Her entry begins:
I try to juggle multiple books, typically one for pleasure, one for parenting, and one for research. Since I am currently digging into history for the next novel, I’m traveling back in time to Mein Kampf by you-know-who. The writing is dull as dirt, but in order for me to better understand what led up to the de-personification of an entire race/religion, I need to crack inside the creepy little mind of Mr. Hitler. I have just finished Erik Larson’s In the Garden of the Beasts, which is required reading about 1933 Nazi Germany, especially if you want to understand what is happening in the center of Iraq...[read on]About A Fireproof Home for the Bride, from the publisher:
Emmaline Nelson and her sister Birdie grow up in the hard, cold rural Lutheran world of strict parents, strict milking times, and strict morals. Marriage is preordained, the groom practically predestined. Though it's 1958, southern Minnesota did not see changing roles for women on the horizon. Caught in a time bubble between a world war and the ferment of the 1960's, Emmy doesn't see that she has any say in her life, any choices at all. Only when Emmy's fiancé shows his true colors and forces himself on her does she find the courage to act--falling instead for a forbidden Catholic boy, a boy whose family seems warm and encouraging after the sere Nelson farm life. Not only moving to town and breaking free from her engagement but getting a job on the local newspaper begins to open Emmy's eyes. She discovers that the KKK is not only active in the Midwest but that her family is involved, and her sense of the firm rules she grew up under--and their effect--changes completely. Amy Scheibe's A FIREPROOF HOME FOR THE BRIDE has the charm of detail that will drop readers into its time and place: the home economics class lecture on cuts of meat, the group date to the diner, the small-town movie theater popcorn for a penny. It also has a love story--the wrong love giving way to the right--and most of all the pull of a great main character whose self-discovery sweeps the plot forward.Visit Amy Scheibe's website and Twitter perch.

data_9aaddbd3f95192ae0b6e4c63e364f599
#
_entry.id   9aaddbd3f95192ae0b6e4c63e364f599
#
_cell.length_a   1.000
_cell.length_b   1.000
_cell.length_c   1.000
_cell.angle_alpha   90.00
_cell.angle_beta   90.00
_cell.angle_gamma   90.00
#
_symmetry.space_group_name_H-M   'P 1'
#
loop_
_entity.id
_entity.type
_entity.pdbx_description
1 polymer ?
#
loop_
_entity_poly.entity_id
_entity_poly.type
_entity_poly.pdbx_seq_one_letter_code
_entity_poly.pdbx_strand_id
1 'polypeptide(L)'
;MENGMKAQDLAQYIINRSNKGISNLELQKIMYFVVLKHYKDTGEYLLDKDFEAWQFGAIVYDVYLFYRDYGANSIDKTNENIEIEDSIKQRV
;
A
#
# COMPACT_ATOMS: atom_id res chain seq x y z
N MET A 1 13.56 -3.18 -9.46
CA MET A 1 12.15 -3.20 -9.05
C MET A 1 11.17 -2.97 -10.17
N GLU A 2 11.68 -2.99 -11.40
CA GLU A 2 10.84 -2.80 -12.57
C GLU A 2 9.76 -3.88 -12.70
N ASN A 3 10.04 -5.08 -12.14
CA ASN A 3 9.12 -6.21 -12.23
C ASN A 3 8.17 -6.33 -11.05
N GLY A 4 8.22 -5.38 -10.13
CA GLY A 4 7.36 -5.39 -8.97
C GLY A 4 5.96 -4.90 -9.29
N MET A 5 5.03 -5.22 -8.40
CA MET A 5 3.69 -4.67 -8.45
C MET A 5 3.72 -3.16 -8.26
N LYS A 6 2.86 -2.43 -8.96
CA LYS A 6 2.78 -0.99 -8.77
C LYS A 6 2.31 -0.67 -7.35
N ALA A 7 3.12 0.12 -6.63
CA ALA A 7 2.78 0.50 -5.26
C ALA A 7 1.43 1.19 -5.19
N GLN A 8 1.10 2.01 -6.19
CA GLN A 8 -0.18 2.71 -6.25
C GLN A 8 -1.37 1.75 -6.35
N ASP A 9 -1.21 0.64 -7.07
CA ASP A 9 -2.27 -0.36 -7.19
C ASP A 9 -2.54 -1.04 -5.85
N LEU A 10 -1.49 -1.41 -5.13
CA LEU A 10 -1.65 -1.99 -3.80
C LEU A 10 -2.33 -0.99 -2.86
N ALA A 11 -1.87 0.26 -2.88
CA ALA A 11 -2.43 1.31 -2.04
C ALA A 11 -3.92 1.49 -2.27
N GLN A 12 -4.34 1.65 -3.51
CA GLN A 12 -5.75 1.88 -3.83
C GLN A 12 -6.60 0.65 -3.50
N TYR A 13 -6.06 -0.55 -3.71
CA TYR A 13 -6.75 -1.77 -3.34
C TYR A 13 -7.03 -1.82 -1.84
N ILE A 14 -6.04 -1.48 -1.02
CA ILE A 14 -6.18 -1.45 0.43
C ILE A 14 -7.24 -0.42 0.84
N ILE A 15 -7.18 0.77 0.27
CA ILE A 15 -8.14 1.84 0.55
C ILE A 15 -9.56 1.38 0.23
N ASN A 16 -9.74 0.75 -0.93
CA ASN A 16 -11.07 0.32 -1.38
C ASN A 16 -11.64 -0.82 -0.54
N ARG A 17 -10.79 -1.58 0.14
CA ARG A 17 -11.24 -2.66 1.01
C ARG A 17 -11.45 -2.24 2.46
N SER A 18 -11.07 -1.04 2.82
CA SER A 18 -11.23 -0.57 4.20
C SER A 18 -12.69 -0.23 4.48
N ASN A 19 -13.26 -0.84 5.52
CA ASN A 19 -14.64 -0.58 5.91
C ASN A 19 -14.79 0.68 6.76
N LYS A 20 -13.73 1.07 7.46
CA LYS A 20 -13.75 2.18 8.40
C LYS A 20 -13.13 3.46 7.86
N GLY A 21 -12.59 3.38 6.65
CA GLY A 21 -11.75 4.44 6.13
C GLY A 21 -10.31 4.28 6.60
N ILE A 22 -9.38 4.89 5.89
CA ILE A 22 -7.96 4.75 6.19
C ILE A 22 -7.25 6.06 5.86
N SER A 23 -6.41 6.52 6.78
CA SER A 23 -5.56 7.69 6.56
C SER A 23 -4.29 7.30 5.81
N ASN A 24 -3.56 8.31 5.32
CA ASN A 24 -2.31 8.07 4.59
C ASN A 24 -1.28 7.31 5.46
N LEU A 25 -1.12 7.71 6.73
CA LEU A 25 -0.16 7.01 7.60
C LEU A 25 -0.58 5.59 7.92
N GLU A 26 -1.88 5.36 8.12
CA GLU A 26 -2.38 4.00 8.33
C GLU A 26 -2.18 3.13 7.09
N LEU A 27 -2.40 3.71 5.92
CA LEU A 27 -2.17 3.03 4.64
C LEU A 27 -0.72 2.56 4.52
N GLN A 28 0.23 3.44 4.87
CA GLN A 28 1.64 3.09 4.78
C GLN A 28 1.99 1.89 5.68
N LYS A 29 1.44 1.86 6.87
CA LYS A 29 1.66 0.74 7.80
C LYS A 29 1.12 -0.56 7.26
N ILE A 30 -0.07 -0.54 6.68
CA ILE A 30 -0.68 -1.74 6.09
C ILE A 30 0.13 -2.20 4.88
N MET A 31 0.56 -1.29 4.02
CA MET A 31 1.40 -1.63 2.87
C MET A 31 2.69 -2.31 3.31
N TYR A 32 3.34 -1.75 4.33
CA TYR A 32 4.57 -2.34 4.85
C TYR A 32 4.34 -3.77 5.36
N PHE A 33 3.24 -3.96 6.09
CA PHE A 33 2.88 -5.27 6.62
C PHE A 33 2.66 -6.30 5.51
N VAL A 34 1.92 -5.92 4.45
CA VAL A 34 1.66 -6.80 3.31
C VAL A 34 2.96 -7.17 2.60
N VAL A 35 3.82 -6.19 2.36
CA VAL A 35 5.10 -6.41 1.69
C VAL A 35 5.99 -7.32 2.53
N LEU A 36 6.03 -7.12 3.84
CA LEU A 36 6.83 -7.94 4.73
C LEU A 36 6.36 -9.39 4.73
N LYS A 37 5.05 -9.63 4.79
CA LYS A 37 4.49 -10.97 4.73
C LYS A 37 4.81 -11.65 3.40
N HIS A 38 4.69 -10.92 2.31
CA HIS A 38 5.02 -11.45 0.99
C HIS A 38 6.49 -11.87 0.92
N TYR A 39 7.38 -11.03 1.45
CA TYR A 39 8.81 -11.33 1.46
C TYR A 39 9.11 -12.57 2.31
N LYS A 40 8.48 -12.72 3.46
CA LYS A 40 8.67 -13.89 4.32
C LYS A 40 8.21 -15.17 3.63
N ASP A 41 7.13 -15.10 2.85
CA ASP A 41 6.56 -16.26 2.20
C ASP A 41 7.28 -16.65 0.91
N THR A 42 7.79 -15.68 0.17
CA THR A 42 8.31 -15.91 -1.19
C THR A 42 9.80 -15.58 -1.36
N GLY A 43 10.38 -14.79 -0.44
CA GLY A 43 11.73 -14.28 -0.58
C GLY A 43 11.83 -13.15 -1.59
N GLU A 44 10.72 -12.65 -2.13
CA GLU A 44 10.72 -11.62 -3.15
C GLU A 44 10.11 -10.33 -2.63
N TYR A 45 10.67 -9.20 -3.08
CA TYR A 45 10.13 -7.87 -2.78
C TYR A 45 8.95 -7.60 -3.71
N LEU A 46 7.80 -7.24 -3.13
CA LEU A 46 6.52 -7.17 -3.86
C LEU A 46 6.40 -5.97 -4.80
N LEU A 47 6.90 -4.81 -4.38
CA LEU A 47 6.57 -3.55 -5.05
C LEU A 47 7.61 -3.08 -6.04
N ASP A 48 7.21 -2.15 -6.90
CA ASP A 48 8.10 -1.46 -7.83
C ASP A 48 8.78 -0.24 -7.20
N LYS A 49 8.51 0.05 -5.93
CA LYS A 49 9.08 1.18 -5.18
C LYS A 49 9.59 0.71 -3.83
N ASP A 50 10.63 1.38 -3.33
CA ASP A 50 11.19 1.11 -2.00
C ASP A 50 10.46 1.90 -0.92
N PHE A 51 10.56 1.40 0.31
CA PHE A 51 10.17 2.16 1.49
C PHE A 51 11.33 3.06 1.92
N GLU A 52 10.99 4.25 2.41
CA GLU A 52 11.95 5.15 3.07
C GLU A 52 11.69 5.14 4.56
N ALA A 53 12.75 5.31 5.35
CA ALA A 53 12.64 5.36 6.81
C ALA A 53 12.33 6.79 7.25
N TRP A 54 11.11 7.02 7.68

The Page 69 Test: A Fireproof Home for the Bride.
Writers Read: Amy Scheibe.